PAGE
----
Casino Royale 1967: Too much… for one director

Production of the 1967 Bond spoof was chaotic to say the least: it cost double the budgeted amount, saw no fewer than five directors take the reigns, and had a plot so erratic that even the main Bond character became confused. But at least the theme tune was nominated for an Oscar…

Given that a gifted young comedian named Woody Allen stormed off the set and headed for the airport still wearing his make-up and costume, it's fairly clear that the filming of Casino Royale didn’t run too smoothly. The film suffered a major setback early on, with producers failing to agree terms with Eon – and, as a result, a satirical narrative was adopted. As production stumbled on, this meant references to the original novel were severed one by one (and it has about as much in common with the 2006 remake as Lady Gaga does with Maria Callas). Still, characters such as master villain Le Chiffre and Bond playmate Vesper Lynd are present in both the book and the two film adaptations.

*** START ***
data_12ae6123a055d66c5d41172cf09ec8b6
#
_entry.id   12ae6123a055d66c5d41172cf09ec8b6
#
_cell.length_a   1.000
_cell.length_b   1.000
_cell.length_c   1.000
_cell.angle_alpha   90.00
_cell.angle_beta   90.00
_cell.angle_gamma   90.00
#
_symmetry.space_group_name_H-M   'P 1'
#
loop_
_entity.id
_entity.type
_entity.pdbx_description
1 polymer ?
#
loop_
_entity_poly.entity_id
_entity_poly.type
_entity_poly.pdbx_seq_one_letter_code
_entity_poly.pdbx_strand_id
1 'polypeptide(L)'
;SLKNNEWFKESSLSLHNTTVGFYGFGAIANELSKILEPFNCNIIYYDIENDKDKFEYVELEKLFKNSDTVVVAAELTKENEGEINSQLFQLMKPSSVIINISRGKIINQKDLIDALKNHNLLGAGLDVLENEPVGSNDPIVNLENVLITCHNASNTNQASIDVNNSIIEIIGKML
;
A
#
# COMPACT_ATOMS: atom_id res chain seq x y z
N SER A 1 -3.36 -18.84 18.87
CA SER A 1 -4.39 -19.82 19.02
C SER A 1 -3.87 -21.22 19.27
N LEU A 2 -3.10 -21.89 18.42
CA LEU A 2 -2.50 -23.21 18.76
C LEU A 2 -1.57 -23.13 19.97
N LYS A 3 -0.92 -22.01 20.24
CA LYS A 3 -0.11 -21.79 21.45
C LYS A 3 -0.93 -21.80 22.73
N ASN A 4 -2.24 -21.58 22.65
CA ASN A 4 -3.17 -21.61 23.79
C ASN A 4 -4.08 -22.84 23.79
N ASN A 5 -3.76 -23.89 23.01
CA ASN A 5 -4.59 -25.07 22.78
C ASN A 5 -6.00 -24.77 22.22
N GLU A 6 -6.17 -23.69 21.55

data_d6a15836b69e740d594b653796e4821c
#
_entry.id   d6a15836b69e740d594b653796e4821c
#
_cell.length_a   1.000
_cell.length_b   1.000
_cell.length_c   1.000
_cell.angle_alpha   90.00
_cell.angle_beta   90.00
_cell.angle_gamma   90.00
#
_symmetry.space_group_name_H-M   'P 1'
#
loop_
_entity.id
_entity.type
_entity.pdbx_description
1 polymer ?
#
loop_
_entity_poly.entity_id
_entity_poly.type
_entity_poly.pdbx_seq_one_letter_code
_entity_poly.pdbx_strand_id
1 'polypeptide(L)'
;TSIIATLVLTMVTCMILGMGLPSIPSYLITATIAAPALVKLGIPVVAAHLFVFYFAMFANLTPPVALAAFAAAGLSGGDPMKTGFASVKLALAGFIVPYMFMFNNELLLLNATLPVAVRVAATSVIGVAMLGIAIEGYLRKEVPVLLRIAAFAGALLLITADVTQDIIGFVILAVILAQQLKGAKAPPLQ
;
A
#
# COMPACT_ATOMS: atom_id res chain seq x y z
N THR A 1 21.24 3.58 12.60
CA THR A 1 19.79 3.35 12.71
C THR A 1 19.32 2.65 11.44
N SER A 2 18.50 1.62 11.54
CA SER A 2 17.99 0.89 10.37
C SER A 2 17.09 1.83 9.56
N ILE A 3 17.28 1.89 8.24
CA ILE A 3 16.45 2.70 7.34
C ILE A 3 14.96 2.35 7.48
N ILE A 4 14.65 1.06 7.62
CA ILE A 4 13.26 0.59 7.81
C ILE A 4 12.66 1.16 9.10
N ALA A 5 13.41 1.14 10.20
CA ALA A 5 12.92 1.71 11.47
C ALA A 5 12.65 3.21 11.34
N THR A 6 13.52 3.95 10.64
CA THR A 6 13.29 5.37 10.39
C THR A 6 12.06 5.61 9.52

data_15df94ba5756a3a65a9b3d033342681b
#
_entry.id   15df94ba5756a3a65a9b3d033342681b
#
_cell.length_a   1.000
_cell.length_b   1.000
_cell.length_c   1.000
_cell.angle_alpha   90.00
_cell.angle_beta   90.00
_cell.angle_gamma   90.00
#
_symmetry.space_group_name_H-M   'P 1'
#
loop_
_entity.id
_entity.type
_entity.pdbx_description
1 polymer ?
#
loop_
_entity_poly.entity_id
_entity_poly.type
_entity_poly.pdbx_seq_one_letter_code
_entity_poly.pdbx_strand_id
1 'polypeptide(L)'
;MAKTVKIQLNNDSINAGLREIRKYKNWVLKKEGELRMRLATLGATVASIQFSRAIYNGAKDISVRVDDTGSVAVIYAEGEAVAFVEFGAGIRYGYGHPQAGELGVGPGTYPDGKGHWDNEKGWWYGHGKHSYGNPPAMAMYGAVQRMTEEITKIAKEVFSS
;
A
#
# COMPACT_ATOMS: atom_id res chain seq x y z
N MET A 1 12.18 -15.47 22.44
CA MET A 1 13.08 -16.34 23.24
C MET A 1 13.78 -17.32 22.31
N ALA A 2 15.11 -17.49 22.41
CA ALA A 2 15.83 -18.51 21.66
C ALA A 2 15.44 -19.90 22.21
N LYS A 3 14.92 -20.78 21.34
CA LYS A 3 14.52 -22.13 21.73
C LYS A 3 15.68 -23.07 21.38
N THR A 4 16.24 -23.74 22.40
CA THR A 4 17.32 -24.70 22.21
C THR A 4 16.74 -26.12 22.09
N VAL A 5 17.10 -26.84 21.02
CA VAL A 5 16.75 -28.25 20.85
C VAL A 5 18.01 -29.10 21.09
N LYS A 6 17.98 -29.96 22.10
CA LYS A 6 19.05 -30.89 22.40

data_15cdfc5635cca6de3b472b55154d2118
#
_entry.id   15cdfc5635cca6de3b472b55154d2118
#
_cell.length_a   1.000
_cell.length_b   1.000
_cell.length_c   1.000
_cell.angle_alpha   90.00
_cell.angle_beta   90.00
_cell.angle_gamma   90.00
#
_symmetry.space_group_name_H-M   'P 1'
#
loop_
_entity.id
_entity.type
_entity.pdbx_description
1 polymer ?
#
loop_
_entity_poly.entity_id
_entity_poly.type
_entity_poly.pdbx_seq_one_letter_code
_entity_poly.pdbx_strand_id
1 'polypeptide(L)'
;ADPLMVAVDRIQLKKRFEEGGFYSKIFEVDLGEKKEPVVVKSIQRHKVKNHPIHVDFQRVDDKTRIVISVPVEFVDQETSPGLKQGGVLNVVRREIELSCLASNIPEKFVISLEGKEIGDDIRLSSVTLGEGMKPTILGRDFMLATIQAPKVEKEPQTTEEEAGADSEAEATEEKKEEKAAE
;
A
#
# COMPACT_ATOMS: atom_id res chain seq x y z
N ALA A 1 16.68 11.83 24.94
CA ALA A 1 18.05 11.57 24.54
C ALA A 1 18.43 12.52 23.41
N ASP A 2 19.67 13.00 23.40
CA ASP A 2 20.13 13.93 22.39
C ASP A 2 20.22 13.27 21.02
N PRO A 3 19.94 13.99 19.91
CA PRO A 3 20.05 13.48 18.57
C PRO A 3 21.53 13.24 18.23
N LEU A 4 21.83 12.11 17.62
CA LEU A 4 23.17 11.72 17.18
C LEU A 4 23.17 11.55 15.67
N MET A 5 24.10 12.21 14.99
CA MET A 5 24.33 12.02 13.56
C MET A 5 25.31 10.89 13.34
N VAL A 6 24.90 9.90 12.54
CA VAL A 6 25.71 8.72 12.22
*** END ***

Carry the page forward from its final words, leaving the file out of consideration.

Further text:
Episodic film with all-star ensemble

Having an intricate storyline and a host of running gags hardly made Casino Royale the ideal candidate for an episodic format, but with star names filling even the smallest roles, the best was made of some odd decisions. Sellers, Niven, Allen, Andress and Welles were of course given starring roles, but perhaps more interesting was Jean-Paul Belmondo’s star billing despite his relatively insignificant role – and of course Sir Stirling Moss’s uncredited performance, where he ironically takes off on foot after being told to “follow that car”.

It might have been panned at the time, but Casino Royale is a curio worth the watch, if only for the cast, the stunts, and the comical editing workarounds to cover unforeseen difficulties (which included Sellers leaving production before his final scenes had been filmed). It certainly makes for a more interesting proposition than watching E.T. again this Christmas.